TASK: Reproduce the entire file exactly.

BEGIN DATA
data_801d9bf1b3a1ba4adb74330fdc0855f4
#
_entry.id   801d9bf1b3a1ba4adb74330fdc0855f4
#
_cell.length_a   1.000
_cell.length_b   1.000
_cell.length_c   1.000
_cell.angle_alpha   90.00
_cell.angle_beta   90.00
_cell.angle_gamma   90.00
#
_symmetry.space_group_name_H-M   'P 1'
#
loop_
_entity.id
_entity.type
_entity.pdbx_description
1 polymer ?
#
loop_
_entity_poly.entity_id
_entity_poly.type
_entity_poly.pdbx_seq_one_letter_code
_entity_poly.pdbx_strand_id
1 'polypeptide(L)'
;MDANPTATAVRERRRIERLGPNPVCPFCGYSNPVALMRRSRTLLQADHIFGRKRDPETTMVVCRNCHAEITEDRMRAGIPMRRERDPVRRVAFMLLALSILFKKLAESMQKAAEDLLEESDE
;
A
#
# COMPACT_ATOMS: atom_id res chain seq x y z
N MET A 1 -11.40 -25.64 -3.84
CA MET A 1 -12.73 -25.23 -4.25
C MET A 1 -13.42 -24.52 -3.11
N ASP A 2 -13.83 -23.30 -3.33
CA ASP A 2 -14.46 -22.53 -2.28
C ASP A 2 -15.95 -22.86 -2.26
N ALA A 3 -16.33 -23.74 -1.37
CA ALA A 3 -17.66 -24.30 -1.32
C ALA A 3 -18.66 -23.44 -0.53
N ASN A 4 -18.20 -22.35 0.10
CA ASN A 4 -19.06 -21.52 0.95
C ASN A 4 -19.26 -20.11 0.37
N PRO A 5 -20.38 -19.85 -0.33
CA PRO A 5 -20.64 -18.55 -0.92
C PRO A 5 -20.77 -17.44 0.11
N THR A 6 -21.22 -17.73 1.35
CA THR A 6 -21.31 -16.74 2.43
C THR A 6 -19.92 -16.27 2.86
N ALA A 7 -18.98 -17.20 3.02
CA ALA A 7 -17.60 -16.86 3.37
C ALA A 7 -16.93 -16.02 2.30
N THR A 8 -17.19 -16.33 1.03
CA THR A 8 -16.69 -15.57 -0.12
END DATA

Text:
data_801d9bf1b3a1ba4adb74330fdc0855f4
#
_entry.id   801d9bf1b3a1ba4adb74330fdc0855f4
#
_cell.length_a   1.000
_cell.length_b   1.000
_cell.length_c   1.000
_cell.angle_alpha   90.00
_cell.angle_beta   90.00
_cell.angle_gamma   90.00
#
_symmetry.space_group_name_H-M   'P 1'
#
loop_
_entity.id
_entity.type
_entity.pdbx_description
1 polymer ?
#
loop_
_entity_poly.entity_id
_entity_poly.type
_entity_poly.pdbx_seq_one_letter_code
_entity_poly.pdbx_strand_id
1 'polypeptide(L)'
;MDANPTATAVRERRRIERLGPNPVCPFCGYSNPVALMRRSRTLLQADHIFGRKRDPETTMVVCRNCHAEITEDRMRAGIPMRRERDPVRRVAFMLLALSILFKKLAESMQKAAEDLLEESDE
;
A
#
# COMPACT_ATOMS: atom_id res chain seq x y z
N MET A 1 -11.40 -25.64 -3.84
CA MET A 1 -12.73 -25.23 -4.25
C MET A 1 -13.42 -24.52 -3.11
N ASP A 2 -13.83 -23.30 -3.33
CA ASP A 2 -14.46 -22.53 -2.28
C ASP A 2 -15.95 -22.86 -2.26
N ALA A 3 -16.33 -23.74 -1.37
CA ALA A 3 -17.66 -24.30 -1.32
C ALA A 3 -18.66 -23.44 -0.53
N ASN A 4 -18.20 -22.35 0.10
CA ASN A 4 -19.06 -21.52 0.95
C ASN A 4 -19.26 -20.11 0.37
N PRO A 5 -20.38 -19.85 -0.33
CA PRO A 5 -20.64 -18.55 -0.92
C PRO A 5 -20.77 -17.44 0.11
N THR A 6 -21.22 -17.73 1.35
CA THR A 6 -21.31 -16.74 2.43
C THR A 6 -19.92 -16.27 2.86
N ALA A 7 -18.98 -17.20 3.02
CA ALA A 7 -17.60 -16.86 3.37
C ALA A 7 -16.93 -16.02 2.30
N THR A 8 -17.19 -16.33 1.03
CA THR A 8 -16.69 -15.57 -0.12